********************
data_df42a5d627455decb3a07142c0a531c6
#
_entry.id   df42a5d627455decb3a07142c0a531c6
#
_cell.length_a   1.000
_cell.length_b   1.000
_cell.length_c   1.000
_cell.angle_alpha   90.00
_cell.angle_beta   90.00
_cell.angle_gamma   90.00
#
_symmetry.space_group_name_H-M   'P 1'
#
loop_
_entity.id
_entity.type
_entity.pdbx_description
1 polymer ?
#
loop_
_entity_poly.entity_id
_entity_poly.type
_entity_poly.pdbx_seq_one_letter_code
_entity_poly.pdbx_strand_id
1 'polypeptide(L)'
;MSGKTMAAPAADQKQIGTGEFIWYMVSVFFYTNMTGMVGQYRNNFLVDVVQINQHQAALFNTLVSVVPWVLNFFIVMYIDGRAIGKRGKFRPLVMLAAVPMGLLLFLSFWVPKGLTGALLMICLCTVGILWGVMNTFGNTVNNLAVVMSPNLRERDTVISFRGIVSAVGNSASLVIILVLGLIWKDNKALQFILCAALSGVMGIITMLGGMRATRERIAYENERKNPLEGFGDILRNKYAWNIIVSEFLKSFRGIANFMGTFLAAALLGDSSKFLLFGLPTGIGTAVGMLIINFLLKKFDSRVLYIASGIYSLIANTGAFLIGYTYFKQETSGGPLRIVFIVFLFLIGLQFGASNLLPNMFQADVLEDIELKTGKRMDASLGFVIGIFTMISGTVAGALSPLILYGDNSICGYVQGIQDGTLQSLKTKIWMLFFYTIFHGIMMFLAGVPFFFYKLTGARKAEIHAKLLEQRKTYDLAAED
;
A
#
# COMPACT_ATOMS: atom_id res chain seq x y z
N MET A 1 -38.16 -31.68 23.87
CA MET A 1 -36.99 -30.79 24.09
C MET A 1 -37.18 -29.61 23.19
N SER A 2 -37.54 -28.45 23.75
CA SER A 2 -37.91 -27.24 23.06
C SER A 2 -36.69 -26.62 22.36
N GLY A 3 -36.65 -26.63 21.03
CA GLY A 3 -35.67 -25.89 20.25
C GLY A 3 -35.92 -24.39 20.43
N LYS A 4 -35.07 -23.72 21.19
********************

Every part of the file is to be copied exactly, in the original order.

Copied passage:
data_df42a5d627455decb3a07142c0a531c6
#
_entry.id   df42a5d627455decb3a07142c0a531c6
#
_cell.length_a   1.000
_cell.length_b   1.000
_cell.length_c   1.000
_cell.angle_alpha   90.00
_cell.angle_beta   90.00
_cell.angle_gamma   90.00
#
_symmetry.space_group_name_H-M   'P 1'
#
loop_
_entity.id
_entity.type
_entity.pdbx_description
1 polymer ?
#
loop_
_entity_poly.entity_id
_entity_poly.type
_entity_poly.pdbx_seq_one_letter_code
_entity_poly.pdbx_strand_id
1 'polypeptide(L)'
;MSGKTMAAPAADQKQIGTGEFIWYMVSVFFYTNMTGMVGQYRNNFLVDVVQINQHQAALFNTLVSVVPWVLNFFIVMYIDGRAIGKRGKFRPLVMLAAVPMGLLLFLSFWVPKGLTGALLMICLCTVGILWGVMNTFGNTVNNLAVVMSPNLRERDTVISFRGIVSAVGNSASLVIILVLGLIWKDNKALQFILCAALSGVMGIITMLGGMRATRERIAYENERKNPLEGFGDILRNKYAWNIIVSEFLKSFRGIANFMGTFLAAALLGDSSKFLLFGLPTGIGTAVGMLIINFLLKKFDSRVLYIASGIYSLIANTGAFLIGYTYFKQETSGGPLRIVFIVFLFLIGLQFGASNLLPNMFQADVLEDIELKTGKRMDASLGFVIGIFTMISGTVAGALSPLILYGDNSICGYVQGIQDGTLQSLKTKIWMLFFYTIFHGIMMFLAGVPFFFYKLTGARKAEIHAKLLEQRKTYDLAAED
;
A
#
# COMPACT_ATOMS: atom_id res chain seq x y z
N MET A 1 -38.16 -31.68 23.87
CA MET A 1 -36.99 -30.79 24.09
C MET A 1 -37.18 -29.61 23.19
N SER A 2 -37.54 -28.45 23.75
CA SER A 2 -37.91 -27.24 23.06
C SER A 2 -36.69 -26.62 22.36
N GLY A 3 -36.65 -26.63 21.03
CA GLY A 3 -35.67 -25.89 20.25
C GLY A 3 -35.92 -24.39 20.43
N LYS A 4 -35.07 -23.72 21.19